I firmly believe in championing the underdog, and that information and equality are keys to establishing self-esteem. I am energetic and focused on bringing success and understanding to the world of disability. HDU network effectively, by working with national and local support organisations, commissioners, public services including Hereford Council and the Wye Valley Trust, and of course individuals with disabilities and their family carers, to ensure the value of service users is acknowledged and listened to, for the benefit of all.

Barbara Millman, Vice-chair
I am 70 years of age, used wheelchair for 22 years due to neurological problems and am a breast cancer survivor and a diabetic. I am married with 3 daughters and 4 grandsons.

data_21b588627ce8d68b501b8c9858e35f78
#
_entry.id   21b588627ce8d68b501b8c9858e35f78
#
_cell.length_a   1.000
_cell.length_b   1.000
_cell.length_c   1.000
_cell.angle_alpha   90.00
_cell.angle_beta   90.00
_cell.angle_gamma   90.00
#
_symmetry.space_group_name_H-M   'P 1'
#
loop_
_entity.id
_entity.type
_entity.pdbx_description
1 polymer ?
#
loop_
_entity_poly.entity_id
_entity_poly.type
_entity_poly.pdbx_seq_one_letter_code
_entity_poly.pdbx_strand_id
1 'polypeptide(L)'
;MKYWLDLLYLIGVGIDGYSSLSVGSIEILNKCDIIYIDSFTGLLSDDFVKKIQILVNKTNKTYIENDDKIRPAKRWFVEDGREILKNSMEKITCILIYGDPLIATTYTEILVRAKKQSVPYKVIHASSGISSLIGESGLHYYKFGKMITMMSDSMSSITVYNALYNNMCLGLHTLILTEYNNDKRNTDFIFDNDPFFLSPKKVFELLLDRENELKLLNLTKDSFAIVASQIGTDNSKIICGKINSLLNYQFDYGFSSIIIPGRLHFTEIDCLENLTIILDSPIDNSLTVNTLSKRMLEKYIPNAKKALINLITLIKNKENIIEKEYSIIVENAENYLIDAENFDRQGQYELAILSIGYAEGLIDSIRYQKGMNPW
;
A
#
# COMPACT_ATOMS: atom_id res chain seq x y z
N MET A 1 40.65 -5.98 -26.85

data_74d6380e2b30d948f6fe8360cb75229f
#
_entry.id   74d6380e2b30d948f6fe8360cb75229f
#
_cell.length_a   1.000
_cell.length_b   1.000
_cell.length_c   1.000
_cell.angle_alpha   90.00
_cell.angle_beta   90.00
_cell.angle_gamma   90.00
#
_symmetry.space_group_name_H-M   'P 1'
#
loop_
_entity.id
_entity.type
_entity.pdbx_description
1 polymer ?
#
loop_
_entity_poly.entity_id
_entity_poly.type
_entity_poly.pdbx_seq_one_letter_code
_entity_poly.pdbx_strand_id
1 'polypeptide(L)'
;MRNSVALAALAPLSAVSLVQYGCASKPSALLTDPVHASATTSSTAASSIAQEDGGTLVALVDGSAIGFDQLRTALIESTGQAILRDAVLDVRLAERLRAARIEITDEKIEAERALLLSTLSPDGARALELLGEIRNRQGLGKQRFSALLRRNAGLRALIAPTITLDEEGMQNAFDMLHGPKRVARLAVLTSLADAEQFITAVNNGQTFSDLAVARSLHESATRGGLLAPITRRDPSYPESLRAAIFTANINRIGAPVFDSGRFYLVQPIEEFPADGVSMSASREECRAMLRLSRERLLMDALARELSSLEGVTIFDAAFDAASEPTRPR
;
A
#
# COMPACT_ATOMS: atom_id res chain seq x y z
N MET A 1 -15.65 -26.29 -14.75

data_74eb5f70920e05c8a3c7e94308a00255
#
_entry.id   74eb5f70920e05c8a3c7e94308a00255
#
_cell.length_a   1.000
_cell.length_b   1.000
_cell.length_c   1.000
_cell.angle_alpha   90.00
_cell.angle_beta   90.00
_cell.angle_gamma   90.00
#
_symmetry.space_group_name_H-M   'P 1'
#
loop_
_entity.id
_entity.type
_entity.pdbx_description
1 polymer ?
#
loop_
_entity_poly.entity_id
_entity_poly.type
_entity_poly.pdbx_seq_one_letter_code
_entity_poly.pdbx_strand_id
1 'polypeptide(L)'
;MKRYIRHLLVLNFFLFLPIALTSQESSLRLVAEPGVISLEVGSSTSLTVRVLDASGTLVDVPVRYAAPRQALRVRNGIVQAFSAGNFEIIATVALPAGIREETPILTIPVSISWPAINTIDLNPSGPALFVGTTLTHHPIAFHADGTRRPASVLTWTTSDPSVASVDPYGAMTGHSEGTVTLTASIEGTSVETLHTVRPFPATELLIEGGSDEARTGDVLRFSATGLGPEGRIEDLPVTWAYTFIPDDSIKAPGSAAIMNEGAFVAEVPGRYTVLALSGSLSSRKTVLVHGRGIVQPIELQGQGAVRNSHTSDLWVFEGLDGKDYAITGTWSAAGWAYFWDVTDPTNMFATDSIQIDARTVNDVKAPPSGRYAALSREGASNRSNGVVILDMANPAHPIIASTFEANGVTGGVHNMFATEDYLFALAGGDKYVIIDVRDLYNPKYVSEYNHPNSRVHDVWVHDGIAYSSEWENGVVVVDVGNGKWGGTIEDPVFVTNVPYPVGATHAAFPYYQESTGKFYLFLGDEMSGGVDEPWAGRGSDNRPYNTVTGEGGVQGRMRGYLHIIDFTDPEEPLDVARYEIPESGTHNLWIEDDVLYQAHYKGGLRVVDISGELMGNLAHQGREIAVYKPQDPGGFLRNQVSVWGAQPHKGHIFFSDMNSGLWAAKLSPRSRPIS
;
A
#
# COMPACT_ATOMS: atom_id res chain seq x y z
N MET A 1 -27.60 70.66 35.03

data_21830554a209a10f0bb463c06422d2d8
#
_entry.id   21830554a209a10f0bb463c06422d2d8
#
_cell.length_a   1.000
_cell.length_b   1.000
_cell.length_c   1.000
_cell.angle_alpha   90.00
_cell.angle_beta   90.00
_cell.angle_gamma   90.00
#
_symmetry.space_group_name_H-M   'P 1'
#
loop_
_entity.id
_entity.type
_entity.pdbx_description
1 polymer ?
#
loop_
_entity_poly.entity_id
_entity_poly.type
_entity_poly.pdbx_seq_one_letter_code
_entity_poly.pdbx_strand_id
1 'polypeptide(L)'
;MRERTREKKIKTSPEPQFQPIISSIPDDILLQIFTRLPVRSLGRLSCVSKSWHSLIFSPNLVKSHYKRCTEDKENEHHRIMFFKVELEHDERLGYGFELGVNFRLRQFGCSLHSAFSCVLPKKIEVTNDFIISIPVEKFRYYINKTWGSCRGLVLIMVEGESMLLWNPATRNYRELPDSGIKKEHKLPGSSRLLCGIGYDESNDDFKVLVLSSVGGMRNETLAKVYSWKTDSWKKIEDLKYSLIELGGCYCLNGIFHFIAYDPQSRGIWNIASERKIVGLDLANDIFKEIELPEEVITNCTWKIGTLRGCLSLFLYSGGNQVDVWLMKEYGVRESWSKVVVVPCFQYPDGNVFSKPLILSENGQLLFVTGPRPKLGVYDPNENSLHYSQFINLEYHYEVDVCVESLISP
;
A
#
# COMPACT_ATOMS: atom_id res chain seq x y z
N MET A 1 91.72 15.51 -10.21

I have first-hand knowledge of being the parent of a deaf child, and one who has made a good recovery from ME, also mother of a daughter with cancer.
I have caring responsibilities for my mother who has dementia but my father enjoyed robust health and died at 101. I have lived in Herefordshire since I was a teenager; with my husband have owned a hotel and Care home for people with dementia.
I have been on the committee of several local charities and am at present a director of Herefordshire Riding for the Disabled as well as being involved with HDU.
I have thought about retiring from all commitments now I am 70 but really can't imagine not being involved in things I care passionately about. Still much to be done before disabled/disadvantaged people can live in a fair and equitable society.